Mary Meeker: Other than the economy, things look pretty good
In her trademark style, venture capitalist Mary Meeker gave her read on the technology landscape and how it's interacting with the global economy.
SAN FRANCISCO--Mary Meeker, a partner at the venture capital firm Kleiner Perkins Caufield & Byers, gave one of her typical, blisteringly fast, data-driven talks at the here.
The slides she used are online on the KP site. I recommend giving them a read.
Some key points: Meeker kicks off by talking about globality. While the top four tech companies are American, there are several up-and-comers, especially from China. And 81 percent of Internet users are outside the U.S. Also, social-network use (aka the "new Internet," according to Marc Benioff) in the U.S.--when you look at time spent on social nets per user--is actually quite low. Israel and Argentina top the chart.
Twenty-four percent of trade is cross-geography, she said, compared to 10 percent in 1960s.
We are living through two technological breakouts, the growth of the Internet, and the mobile Internet, which Meeker sees as different. Meeker says it's a "special time," as both these new technologies became, or are becoming, pervasive during recessions.
Meeker also reinforced, to a chorus of gasps from the audience, how much more quickly the Android market is growing (based on smartphone shipments) than the iPhone market.
As far as technology products, "Steve [Jobs'] design aesthetic was second to none," Meeker said. The way we interact with technology is radically new, and much more personal. "The next big things are the things on the side of your head. Headsets are getting better by the quarter." She believes that voice input is "the new QWERTY."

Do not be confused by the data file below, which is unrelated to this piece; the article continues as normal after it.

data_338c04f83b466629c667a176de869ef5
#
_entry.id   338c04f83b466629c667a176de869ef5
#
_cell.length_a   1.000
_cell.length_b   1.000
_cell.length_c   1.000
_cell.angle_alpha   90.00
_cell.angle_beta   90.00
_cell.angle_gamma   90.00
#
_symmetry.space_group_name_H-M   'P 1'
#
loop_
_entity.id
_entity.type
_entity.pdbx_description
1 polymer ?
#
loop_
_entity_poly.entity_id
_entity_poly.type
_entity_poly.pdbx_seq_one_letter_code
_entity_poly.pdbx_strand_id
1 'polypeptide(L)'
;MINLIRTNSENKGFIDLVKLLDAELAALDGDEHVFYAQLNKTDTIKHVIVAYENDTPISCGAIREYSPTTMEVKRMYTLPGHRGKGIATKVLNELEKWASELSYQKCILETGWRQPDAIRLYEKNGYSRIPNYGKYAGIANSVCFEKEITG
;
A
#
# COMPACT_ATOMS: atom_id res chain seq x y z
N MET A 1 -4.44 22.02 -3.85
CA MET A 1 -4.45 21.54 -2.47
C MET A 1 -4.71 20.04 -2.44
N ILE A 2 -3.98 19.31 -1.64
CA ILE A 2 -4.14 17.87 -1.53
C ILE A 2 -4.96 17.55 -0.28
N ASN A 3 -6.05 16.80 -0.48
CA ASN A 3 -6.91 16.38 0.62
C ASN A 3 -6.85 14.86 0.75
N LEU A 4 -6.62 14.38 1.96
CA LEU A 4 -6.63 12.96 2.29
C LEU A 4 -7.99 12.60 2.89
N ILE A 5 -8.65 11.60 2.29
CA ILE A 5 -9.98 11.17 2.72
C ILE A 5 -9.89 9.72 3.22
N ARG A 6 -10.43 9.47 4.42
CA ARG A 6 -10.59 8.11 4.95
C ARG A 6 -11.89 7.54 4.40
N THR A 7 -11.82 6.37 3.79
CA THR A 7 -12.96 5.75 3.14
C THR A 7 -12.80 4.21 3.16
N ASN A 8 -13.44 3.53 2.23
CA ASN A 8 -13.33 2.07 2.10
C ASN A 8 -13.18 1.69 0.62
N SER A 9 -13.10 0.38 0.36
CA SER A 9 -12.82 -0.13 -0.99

The Net is doing great things to upset the shopping cart. Mobile shopping and online commerce is changing the dynamics of consumer commerce. "I go to One Kings Lane about 5 minutes every morning," she says. "Transparency and mobile are making a huge difference." Meeker is also bullish on Web advertising.
Connecting some of the themes, Meeker metaphorically waved the American flag when she talked about how, with smartphones, we've won back the mobile industry from non-U.S. companies. Witness the importance of Apple and Google in this new, critically important new platform.
The mega-trend of the 21st century is that people are being empowered by mobile devices. Eighty-five percent of the world's population has mobile coverage, she said. Only 80 percent is on an electrical grid.
The social network, Meeker said, may be making the world, "safer than ever." She said, "Authentic identity will be one of big topics in next 10 years."
But the economics we're dealing with are uncertain and volatile. Meeker showed disturbing slides on the state of the U.S. (and global) economy. Sacrifice is needed, she says. "It's often darkest before dawn."